My 3yr old has been asking us to teach her how to read. She can recognize a decent amount of the alphabet, and picks stuff up pretty quickly (when she wants to.)

We have thought about picking some basic words and teaching sight reading, but we would rather go straight to phonetic reading. Is that possible, or should we stick to sight reading at this age? I have had people tell me (anecdotal at best) that it is a little more difficult for a kid to go from sight reading to phonetic. Is this true? Is there any good material to help out? Is there any good material to help out?

4 Answers 4


The best way to teach a child to read is to read to them alot, which I'm guessing you already do. With my kids, I would work on a different word every night when I'm reading them their bedtime story. I'd pick a word that I thought would come up a lot in the book then spell it out and sound it out with them. Then, every time we got to that word in the book, I would point to it and let them read it.

There's lots of other techniques you could use as well, this is just one that I liked doing.

  • "The best way to teach a child to read is to read to them alot" — not at all. The best way to teach a child to read is to have him read out loud and write.
    – Rusty Core
    Sep 7, 2020 at 22:37
  • @RustyCore My oldest just graduated as valedictorian. She scored a perfect 36 on the ACT. My younger two are on similar tracks. They were all reading chapter books before they started kindergarten. I have no idea how many hundreds or thousands of books they've each read in their lives. I think my method works okay.
    – Kevin
    Sep 8, 2020 at 16:22

English primary schools are expected to use Synthetic Phonics. There is also Analytic Phonics. With synthetic phonics children will learn the sounds of letters and letter groups, and then blend these sounds to make words. With analytic phonics children will learn whole words and then break the words down into their sounds.

There's some evidence that children taught with synthetic phonics have better reading outcomes; they learn to read a bit earlier, they have better comprehension, they are more advanced readers than children taught using other methods.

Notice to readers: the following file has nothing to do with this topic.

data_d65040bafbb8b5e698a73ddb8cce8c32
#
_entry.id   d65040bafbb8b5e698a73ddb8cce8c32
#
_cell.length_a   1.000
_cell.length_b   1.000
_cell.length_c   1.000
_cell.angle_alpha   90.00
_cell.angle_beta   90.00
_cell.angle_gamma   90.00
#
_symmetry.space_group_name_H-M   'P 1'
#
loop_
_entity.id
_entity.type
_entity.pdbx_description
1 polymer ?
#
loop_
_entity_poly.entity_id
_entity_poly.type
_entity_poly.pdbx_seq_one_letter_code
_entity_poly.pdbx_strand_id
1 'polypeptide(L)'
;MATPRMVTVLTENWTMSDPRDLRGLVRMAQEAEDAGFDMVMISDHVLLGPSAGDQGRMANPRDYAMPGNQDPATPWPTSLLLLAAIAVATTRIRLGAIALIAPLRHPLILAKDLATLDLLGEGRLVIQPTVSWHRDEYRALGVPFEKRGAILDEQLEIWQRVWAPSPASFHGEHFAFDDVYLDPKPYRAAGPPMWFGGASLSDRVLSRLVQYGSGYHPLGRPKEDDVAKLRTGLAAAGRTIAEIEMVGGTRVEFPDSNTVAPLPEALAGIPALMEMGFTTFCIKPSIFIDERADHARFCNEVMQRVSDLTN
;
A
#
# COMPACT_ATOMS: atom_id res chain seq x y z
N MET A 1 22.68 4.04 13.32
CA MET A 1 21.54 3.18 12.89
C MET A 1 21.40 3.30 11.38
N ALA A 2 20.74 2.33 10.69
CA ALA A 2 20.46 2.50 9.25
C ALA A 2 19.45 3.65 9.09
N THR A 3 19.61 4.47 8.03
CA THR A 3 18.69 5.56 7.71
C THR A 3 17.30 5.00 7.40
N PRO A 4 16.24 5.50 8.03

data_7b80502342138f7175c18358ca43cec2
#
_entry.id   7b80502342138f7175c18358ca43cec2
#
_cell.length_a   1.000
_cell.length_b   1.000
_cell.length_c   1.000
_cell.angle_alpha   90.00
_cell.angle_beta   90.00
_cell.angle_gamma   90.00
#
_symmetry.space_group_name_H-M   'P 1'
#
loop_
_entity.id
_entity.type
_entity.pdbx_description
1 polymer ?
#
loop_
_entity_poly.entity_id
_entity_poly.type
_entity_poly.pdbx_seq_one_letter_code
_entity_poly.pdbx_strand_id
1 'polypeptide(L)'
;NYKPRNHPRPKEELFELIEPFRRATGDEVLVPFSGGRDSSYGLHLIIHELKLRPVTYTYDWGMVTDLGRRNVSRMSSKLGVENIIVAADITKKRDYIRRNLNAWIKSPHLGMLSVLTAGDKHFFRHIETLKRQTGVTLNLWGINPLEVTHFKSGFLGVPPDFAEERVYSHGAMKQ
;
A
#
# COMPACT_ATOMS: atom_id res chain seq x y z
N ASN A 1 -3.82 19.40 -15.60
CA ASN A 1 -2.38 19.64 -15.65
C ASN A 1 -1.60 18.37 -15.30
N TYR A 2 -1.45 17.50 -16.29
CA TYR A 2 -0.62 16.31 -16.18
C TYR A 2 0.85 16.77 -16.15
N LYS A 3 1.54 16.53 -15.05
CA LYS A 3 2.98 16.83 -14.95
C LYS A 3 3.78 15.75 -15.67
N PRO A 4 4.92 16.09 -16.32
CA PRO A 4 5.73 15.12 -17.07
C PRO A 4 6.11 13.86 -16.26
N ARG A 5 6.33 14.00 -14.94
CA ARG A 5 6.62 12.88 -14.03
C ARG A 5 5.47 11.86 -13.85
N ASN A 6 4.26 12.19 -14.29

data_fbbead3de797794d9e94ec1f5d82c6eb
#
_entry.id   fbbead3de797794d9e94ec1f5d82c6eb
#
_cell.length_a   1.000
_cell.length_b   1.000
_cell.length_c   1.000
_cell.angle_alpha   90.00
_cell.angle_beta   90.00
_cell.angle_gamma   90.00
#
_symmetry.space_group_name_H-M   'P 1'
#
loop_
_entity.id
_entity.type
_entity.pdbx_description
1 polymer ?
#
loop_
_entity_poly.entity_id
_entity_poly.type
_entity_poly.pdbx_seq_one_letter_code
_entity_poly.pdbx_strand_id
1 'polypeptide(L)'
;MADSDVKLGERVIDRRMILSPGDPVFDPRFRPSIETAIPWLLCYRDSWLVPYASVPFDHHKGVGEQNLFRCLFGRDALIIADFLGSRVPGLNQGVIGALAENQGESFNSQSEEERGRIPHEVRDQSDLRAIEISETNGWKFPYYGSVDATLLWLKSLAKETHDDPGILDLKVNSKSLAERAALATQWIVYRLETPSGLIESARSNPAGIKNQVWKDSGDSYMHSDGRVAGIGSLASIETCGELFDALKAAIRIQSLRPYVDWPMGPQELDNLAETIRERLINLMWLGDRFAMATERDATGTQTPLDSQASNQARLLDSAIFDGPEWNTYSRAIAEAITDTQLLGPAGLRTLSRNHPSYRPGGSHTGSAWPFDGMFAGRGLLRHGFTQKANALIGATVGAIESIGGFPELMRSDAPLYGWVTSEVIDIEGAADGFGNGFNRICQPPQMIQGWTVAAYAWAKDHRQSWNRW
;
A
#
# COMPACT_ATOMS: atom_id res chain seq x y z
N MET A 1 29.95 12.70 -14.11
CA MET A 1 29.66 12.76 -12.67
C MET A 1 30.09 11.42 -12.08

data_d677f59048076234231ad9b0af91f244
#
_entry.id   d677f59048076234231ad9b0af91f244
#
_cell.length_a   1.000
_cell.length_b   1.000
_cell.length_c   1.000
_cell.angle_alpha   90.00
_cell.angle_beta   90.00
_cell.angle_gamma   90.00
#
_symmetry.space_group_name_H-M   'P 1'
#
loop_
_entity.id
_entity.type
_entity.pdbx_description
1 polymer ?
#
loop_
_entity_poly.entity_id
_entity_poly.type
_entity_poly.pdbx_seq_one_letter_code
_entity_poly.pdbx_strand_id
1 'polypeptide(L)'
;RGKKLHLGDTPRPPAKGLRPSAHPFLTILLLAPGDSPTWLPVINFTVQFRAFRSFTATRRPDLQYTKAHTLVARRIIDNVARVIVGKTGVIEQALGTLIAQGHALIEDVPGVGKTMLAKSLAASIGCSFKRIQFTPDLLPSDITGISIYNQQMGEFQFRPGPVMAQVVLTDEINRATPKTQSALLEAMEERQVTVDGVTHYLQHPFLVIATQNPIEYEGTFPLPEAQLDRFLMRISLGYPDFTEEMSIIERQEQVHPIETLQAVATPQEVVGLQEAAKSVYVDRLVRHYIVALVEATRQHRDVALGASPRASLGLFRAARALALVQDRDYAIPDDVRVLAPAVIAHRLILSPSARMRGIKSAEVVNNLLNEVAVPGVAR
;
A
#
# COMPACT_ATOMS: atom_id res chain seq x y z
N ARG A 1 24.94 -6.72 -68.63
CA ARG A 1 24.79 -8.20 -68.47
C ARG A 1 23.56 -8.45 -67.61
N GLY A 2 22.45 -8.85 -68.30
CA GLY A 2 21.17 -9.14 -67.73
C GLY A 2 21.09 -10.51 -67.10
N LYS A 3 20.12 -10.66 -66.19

So, if you're in the UK, you could try the BBC tv programme Alphablocks (not sure if you want a three year old to watch TV yet!)


(May not work outside UK??)

  • I would not call Analytic Phonics phonics at all. Phonics must start with letters and sounds and blending, not with memorizing words as pictures and maybe later decomposing them into letter-sounds. Rudolph Flesch was very animated about that.
    – Rusty Core
    Sep 7, 2020 at 22:35

Don't discount the importance of picture books. The best ones have few words with clear connections to the pictures, and have illustrations that are interesting enough for repeated read-throughs.

Reading early isn't as important as a child learning their alphabet, and learning to decipher stories and timelines, or picking up colors and shapes. If a child is ready to read early, trust me, there's no force in the world that will keep them from doing so. If they aren't, you simply have to wait.


When my daughter was two (she is now 30) I used a method called "teaching your baby to read". It began with sight words, "mommy, daddy, and, the, a" etc and built from there. She has always loved reading and was at a third grade level when she began kindergarten. There was a book by the above name and also you could purchase the sight words already made for you, or as I did, you could create your own. My grandson is now two and I am making sight words for him to use and it is going well. We also include some phonics. For example he knows all is all so we add the b and he sounds out ball, add the c and it is call, etc. We do groups of these at a time. I also agree that reading to your child and pointing to the words you want them to read to you is also very beneficial. Best of luck to you.

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